American Institutes for Research (AIR) conducted this study as part of the Student-Centered Learning Research Collaborative’s initial cycle of research. The team at AIR worked alongside fellow scholars, educators and policymakers to investigate the impact of specific student-centered practices and then translate their findings for cross-sector audiences.
AIR’s final report, Learning with Others: A Study Exploring the Relationship Between Collaboration, Personalization, and Equity represents their work over the past two years as they examined the impact of collaboration on learners in student-centered classrooms and how that impact varied by race and ethnicity.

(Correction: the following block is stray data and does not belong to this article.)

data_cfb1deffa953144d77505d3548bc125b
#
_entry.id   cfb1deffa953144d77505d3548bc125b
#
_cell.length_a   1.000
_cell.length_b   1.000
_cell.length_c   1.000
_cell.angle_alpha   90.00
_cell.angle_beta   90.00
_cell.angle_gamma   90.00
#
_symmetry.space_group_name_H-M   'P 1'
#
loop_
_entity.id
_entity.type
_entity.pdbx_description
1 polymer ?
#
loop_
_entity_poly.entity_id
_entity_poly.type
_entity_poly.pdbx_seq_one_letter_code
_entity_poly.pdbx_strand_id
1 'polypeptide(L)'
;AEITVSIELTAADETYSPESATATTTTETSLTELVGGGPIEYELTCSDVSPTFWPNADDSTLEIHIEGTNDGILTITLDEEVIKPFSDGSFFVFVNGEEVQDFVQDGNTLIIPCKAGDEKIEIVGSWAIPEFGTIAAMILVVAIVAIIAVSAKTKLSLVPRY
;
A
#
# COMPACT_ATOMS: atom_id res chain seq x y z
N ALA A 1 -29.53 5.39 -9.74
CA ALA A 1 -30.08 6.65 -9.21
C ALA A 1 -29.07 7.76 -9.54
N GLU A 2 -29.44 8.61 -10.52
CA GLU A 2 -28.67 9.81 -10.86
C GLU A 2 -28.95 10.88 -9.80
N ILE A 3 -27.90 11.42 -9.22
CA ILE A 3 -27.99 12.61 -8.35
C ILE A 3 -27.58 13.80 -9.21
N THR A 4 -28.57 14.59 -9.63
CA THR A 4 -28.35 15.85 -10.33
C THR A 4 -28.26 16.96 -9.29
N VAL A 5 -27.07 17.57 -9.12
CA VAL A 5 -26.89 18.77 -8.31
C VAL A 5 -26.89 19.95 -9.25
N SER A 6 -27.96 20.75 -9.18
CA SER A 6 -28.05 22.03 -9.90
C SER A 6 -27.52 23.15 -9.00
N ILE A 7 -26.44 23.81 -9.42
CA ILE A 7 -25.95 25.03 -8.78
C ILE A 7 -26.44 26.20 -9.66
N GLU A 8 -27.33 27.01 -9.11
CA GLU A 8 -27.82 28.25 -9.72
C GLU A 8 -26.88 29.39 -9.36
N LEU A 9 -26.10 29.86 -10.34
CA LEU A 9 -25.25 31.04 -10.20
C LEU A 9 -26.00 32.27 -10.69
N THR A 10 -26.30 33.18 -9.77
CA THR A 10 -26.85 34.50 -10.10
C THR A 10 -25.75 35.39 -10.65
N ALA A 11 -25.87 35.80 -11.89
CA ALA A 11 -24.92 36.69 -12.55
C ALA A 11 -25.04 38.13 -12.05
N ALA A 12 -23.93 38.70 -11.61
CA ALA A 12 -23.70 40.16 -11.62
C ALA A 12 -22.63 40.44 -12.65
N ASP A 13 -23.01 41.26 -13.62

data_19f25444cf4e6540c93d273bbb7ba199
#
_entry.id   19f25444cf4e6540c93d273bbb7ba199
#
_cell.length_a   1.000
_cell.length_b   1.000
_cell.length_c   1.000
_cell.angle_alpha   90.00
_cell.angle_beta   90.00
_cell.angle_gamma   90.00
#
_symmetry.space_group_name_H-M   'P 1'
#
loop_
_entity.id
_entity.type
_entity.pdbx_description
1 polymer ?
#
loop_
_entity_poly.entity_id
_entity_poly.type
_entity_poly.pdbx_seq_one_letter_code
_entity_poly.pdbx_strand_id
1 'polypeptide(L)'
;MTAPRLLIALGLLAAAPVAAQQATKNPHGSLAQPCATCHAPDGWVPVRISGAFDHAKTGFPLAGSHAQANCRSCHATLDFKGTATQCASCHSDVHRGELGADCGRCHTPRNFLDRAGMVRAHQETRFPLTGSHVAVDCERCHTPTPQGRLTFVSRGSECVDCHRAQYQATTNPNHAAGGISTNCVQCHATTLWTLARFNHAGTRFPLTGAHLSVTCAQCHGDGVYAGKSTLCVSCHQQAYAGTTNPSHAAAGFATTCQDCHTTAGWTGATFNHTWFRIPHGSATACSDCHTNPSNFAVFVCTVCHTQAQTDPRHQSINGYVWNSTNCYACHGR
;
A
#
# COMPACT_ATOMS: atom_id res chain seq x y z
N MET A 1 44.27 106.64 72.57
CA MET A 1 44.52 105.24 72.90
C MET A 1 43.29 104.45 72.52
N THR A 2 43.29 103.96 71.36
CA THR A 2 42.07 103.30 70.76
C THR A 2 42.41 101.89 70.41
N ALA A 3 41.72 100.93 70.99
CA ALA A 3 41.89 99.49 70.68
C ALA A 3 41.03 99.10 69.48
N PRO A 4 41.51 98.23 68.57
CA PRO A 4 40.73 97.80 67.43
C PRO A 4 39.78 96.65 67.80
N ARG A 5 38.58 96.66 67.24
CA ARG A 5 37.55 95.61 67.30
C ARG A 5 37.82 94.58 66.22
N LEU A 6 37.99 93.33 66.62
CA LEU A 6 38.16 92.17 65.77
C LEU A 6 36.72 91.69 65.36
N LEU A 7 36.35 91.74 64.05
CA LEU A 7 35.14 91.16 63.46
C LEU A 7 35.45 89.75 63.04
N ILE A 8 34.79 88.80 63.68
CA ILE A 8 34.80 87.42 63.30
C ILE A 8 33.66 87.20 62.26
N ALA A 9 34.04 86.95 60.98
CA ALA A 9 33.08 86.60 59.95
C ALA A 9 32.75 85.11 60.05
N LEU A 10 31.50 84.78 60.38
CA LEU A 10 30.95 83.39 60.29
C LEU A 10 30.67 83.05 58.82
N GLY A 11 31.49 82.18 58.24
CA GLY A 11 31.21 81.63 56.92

- What are the relationships among opportunities for collaboration, classroom experiences, and outcomes, particularly for students who identify as Black?
- To what extent do students have opportunities to participate in high-quality collaborative learning experiences?
- What contextual, school-level factors do teachers identify as helping or hindering their ability to provide opportunities for high-quality collaboration in diverse, student-centered classrooms?
- Classrooms reflect society — for students to collaborate successfully in problem-solving, teachers must attend to status differences in the classroom.
- Personalization shouldn’t require isolation. Students often learn the best and can learn the most when they work with peers to solve problems and develop projects. Well-designed group activities allow individual students to name and grow their unique interests and skillsets.